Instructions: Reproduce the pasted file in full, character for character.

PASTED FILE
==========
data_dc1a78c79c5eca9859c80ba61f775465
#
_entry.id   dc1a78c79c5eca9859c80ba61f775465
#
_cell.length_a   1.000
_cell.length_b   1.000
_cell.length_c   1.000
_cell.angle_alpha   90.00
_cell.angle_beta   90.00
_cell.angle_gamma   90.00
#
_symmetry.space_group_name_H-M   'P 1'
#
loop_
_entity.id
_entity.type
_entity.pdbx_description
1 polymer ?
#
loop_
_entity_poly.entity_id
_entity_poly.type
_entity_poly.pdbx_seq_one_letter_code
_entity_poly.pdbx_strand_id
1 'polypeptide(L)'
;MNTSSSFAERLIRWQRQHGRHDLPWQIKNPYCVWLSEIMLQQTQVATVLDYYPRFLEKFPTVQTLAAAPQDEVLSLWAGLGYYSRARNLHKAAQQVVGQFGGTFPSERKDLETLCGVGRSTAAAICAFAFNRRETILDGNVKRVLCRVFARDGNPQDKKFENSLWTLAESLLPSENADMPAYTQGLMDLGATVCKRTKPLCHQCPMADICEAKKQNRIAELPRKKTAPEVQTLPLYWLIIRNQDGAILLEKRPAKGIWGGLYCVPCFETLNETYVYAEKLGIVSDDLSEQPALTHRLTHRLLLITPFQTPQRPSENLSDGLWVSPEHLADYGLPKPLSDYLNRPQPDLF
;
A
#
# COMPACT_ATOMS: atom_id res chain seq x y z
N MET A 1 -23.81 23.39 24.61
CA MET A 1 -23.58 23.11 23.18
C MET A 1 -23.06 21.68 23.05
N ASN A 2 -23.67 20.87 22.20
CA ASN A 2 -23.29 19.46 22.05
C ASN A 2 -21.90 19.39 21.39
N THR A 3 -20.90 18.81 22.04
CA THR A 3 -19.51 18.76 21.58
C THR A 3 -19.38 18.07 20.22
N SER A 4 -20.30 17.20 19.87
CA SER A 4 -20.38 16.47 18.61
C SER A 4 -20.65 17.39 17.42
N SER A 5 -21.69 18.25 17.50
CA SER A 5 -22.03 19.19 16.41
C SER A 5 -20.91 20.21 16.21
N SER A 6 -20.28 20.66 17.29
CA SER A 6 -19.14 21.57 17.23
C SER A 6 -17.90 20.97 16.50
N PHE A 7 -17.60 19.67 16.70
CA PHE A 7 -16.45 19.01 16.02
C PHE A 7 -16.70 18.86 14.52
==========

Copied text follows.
data_dc1a78c79c5eca9859c80ba61f775465
#
_entry.id   dc1a78c79c5eca9859c80ba61f775465
#
_cell.length_a   1.000
_cell.length_b   1.000
_cell.length_c   1.000
_cell.angle_alpha   90.00
_cell.angle_beta   90.00
_cell.angle_gamma   90.00
#
_symmetry.space_group_name_H-M   'P 1'
#
loop_
_entity.id
_entity.type
_entity.pdbx_description
1 polymer ?
#
loop_
_entity_poly.entity_id
_entity_poly.type
_entity_poly.pdbx_seq_one_letter_code
_entity_poly.pdbx_strand_id
1 'polypeptide(L)'
;MNTSSSFAERLIRWQRQHGRHDLPWQIKNPYCVWLSEIMLQQTQVATVLDYYPRFLEKFPTVQTLAAAPQDEVLSLWAGLGYYSRARNLHKAAQQVVGQFGGTFPSERKDLETLCGVGRSTAAAICAFAFNRRETILDGNVKRVLCRVFARDGNPQDKKFENSLWTLAESLLPSENADMPAYTQGLMDLGATVCKRTKPLCHQCPMADICEAKKQNRIAELPRKKTAPEVQTLPLYWLIIRNQDGAILLEKRPAKGIWGGLYCVPCFETLNETYVYAEKLGIVSDDLSEQPALTHRLTHRLLLITPFQTPQRPSENLSDGLWVSPEHLADYGLPKPLSDYLNRPQPDLF
;
A
#
# COMPACT_ATOMS: atom_id res chain seq x y z
N MET A 1 -23.81 23.39 24.61
CA MET A 1 -23.58 23.11 23.18
C MET A 1 -23.06 21.68 23.05
N ASN A 2 -23.67 20.87 22.20
CA ASN A 2 -23.29 19.46 22.05
C ASN A 2 -21.90 19.39 21.39
N THR A 3 -20.90 18.81 22.04
CA THR A 3 -19.51 18.76 21.58
C THR A 3 -19.38 18.07 20.22
N SER A 4 -20.30 17.20 19.87
CA SER A 4 -20.38 16.47 18.61
C SER A 4 -20.65 17.39 17.42
N SER A 5 -21.69 18.25 17.50
CA SER A 5 -22.03 19.19 16.41
C SER A 5 -20.91 20.21 16.21
N SER A 6 -20.28 20.66 17.29
CA SER A 6 -19.14 21.57 17.23
C SER A 6 -17.90 20.97 16.50
N PHE A 7 -17.60 19.67 16.70
CA PHE A 7 -16.45 19.01 16.02
C PHE A 7 -16.70 18.86 14.52